The ISO 11607 standard specifies requirements for the development and validation of processes for packaging medical devices. Compliance with ISO 11607 helps demonstrate conformity with essential requirements. Similar to the FDA, the EU requires compliance with ISO 10993-1:XXXX for the biological evaluation of medical device packaging materials.


If sterilization is required, the packaging must comply with ISO 11135, which specifies requirements for the validation and routine control of ethylene oxide sterilization processes. EU MDR 2017/745 annex I GSPR, specifies the packaging requirements of medical devices. The requirements can be summarized as;

  • The medical device shall package in a way that its characteristics and performance should not adversely affect during transport and storage.
  • The medical device shall package in such a way as to minimize the risk posed by contaminants and residues to patients.
  • The package shall ensure that retain the sterile condition, till the pack is broken.
  • Packaging systems for non-sterile devices shall maintain the integrity and cleanliness of the product.

Medical Device Packaging Regulations

  • EN ISO 11607-1 Addressing packaging materials, sterile barrier system.
  • EN ISO 11607-2 Addressing validation of packaging processes.
  • BS EN 868-2 Packaging for terminally sterilized medical devices. Sterilization wrap. Requirements and test methods
  • ASTM D3330 Package Strength Testing by Peel Adhesion Testing
  • ASTM F88 Package Strength Testing by Seal Peel Testing
  • ASTM F1140 Package Strength Testing by Burst Testing
  • ASTM F2054 Standard Test Method for Burst Testing of Flexible Package Seals Using Internal Air Pressurization Within Restraining Plates
  • Package Integrity (ASTM F2096: Bubble Test)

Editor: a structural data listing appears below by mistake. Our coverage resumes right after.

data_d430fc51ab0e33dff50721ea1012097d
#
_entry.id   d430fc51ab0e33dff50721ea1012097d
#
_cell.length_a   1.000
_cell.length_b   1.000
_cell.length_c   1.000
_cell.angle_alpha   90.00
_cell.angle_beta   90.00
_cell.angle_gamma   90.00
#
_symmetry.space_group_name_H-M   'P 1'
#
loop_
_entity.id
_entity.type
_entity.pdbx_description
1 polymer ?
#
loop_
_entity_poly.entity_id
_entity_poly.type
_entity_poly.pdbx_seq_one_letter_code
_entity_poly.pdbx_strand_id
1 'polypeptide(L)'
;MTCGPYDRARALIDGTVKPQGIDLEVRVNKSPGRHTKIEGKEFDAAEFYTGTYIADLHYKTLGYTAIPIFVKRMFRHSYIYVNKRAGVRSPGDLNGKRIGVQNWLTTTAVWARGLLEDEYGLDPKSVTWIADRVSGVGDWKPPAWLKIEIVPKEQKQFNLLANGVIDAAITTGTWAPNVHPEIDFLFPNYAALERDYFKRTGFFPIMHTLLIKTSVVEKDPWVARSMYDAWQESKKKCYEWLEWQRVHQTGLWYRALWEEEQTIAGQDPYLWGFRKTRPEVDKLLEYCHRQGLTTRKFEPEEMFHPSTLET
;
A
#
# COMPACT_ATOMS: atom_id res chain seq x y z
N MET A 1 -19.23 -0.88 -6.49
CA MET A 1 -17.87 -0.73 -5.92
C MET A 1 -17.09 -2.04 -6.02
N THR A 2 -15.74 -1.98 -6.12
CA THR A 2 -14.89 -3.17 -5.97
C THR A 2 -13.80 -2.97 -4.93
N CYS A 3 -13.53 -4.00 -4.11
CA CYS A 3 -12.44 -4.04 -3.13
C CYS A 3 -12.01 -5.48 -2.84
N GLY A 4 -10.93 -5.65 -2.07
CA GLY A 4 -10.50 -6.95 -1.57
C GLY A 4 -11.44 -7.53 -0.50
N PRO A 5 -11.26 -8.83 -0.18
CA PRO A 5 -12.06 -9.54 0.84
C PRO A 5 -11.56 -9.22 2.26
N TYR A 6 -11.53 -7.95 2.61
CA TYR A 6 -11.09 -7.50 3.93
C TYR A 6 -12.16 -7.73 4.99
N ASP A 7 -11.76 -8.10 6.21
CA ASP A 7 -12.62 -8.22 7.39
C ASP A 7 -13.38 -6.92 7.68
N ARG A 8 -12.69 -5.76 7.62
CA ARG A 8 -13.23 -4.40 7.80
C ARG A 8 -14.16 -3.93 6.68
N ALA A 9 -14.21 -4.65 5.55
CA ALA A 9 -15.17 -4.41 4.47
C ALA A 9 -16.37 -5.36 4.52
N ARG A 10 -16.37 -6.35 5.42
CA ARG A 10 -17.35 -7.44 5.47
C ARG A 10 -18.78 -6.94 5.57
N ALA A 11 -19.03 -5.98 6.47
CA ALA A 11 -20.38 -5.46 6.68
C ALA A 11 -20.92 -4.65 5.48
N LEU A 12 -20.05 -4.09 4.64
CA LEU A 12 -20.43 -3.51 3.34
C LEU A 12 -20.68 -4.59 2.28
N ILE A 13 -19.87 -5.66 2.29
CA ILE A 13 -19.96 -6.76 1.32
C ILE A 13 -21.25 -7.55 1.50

• Seal Integrity (ASTM F1886: Visual Inspection, ASTM 1929: Dye Test)
  • Seal Strength (ASTM F88: Peel Test, ASTM F1140: Burst Test)

FDA and NB expected Documentation and Reports

For terminally sterilized medical devices , the validation process involves creating a validation plan, that shall contain the following.


  • Document ID, Date of revision, Issue and Responsibilities,
  • Description of the materials
  • Description of equipment
  • Skilled Personnel
  • How the packaging process going to carry out
  • Description of sterilization process

The packaging process validation report shall document the following.


  • The evidence of packaging process validation (result of IQ, OQ and PQ).
  • Formal approval of validation along with Report ID, Report date
  • Process Control and Monitoring
  • Process changes and revalidation

Non-Sterile Product Packaging Requirements

Literally, there is no specific standard to follow for the medical device packaging validation of non-sterile medical devices. However, the manufacturer must fulfil the requirement of GSPR. Thus, it is up to the manufacturer to select appropriate packaging for their medical device, and it should not be harmful to the function and efficiency of the device.


The package must be sufficient to protect the device, for example, if a drop will damage your device, then the package must be sufficiently padded/cushioning form to protect the device damage from dropping.

Medical device manufacturers must stay informed about changes in regulations and standards to ensure ongoing compliance. Additionally, working with regulatory experts on the relevant guidelines is crucial for meeting the specific requirements of the FDA and the EU.